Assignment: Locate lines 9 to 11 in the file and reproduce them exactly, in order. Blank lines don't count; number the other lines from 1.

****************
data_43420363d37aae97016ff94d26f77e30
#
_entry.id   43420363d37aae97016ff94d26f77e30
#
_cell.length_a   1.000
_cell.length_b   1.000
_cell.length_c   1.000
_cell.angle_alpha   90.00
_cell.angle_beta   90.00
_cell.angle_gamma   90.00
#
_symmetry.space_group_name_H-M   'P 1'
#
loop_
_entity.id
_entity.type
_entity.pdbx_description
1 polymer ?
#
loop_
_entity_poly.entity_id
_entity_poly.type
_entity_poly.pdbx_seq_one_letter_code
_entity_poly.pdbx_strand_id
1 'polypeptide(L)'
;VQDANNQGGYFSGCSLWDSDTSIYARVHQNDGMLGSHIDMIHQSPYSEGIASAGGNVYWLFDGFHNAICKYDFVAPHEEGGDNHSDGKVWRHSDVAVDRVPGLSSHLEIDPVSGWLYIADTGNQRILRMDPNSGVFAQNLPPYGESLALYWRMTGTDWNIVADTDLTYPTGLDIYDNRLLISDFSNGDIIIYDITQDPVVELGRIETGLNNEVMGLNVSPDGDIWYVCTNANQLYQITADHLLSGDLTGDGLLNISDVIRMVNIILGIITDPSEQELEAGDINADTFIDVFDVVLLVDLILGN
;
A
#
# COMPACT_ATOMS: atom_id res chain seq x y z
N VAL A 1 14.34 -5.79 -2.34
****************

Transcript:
_cell.angle_beta   90.00
_cell.angle_gamma   90.00
#